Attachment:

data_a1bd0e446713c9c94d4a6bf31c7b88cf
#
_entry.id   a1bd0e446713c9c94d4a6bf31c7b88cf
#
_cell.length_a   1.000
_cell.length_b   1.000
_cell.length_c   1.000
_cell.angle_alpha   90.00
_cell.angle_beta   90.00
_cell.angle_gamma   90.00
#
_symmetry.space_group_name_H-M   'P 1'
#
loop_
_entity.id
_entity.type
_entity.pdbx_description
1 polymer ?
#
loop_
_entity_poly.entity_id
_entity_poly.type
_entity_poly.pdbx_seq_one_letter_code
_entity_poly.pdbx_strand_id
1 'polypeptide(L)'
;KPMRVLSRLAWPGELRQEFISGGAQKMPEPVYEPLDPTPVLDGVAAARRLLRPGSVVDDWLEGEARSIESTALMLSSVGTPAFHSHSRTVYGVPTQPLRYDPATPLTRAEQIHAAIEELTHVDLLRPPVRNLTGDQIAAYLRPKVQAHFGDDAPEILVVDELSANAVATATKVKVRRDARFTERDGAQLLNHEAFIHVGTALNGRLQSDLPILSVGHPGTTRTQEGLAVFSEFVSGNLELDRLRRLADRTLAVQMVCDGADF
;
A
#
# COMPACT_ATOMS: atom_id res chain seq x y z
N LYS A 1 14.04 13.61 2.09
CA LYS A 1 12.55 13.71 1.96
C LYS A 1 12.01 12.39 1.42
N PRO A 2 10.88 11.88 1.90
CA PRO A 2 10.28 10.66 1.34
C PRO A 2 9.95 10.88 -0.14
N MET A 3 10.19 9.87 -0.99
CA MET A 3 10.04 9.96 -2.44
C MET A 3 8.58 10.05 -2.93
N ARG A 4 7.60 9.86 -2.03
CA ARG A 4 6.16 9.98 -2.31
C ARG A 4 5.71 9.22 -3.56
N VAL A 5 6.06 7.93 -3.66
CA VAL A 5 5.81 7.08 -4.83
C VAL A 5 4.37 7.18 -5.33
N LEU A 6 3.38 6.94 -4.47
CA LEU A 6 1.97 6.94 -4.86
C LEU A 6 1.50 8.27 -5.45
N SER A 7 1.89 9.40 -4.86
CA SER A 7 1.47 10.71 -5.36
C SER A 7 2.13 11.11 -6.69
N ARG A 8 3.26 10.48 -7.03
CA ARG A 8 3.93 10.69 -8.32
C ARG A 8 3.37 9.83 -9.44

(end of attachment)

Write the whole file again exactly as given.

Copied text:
data_a1bd0e446713c9c94d4a6bf31c7b88cf
#
_entry.id   a1bd0e446713c9c94d4a6bf31c7b88cf
#
_cell.length_a   1.000
_cell.length_b   1.000
_cell.length_c   1.000
_cell.angle_alpha   90.00
_cell.angle_beta   90.00
_cell.angle_gamma   90.00
#
_symmetry.space_group_name_H-M   'P 1'
#
loop_
_entity.id
_entity.type
_entity.pdbx_description
1 polymer ?
#
loop_
_entity_poly.entity_id
_entity_poly.type
_entity_poly.pdbx_seq_one_letter_code
_entity_poly.pdbx_strand_id
1 'polypeptide(L)'
;KPMRVLSRLAWPGELRQEFISGGAQKMPEPVYEPLDPTPVLDGVAAARRLLRPGSVVDDWLEGEARSIESTALMLSSVGTPAFHSHSRTVYGVPTQPLRYDPATPLTRAEQIHAAIEELTHVDLLRPPVRNLTGDQIAAYLRPKVQAHFGDDAPEILVVDELSANAVATATKVKVRRDARFTERDGAQLLNHEAFIHVGTALNGRLQSDLPILSVGHPGTTRTQEGLAVFSEFVSGNLELDRLRRLADRTLAVQMVCDGADF
;
A
#
# COMPACT_ATOMS: atom_id res chain seq x y z
N LYS A 1 14.04 13.61 2.09
CA LYS A 1 12.55 13.71 1.96
C LYS A 1 12.01 12.39 1.42
N PRO A 2 10.88 11.88 1.90
CA PRO A 2 10.28 10.66 1.34
C PRO A 2 9.95 10.88 -0.14
N MET A 3 10.19 9.87 -0.99
CA MET A 3 10.04 9.96 -2.44
C MET A 3 8.58 10.05 -2.93
N ARG A 4 7.60 9.86 -2.03
CA ARG A 4 6.16 9.98 -2.31
C ARG A 4 5.71 9.22 -3.56
N VAL A 5 6.06 7.93 -3.66
CA VAL A 5 5.81 7.08 -4.83
C VAL A 5 4.37 7.18 -5.33
N LEU A 6 3.38 6.94 -4.47
CA LEU A 6 1.97 6.94 -4.86
C LEU A 6 1.50 8.27 -5.45
N SER A 7 1.89 9.40 -4.86
CA SER A 7 1.47 10.71 -5.36
C SER A 7 2.13 11.11 -6.69
N ARG A 8 3.26 10.48 -7.03
CA ARG A 8 3.93 10.69 -8.32
C ARG A 8 3.37 9.83 -9.44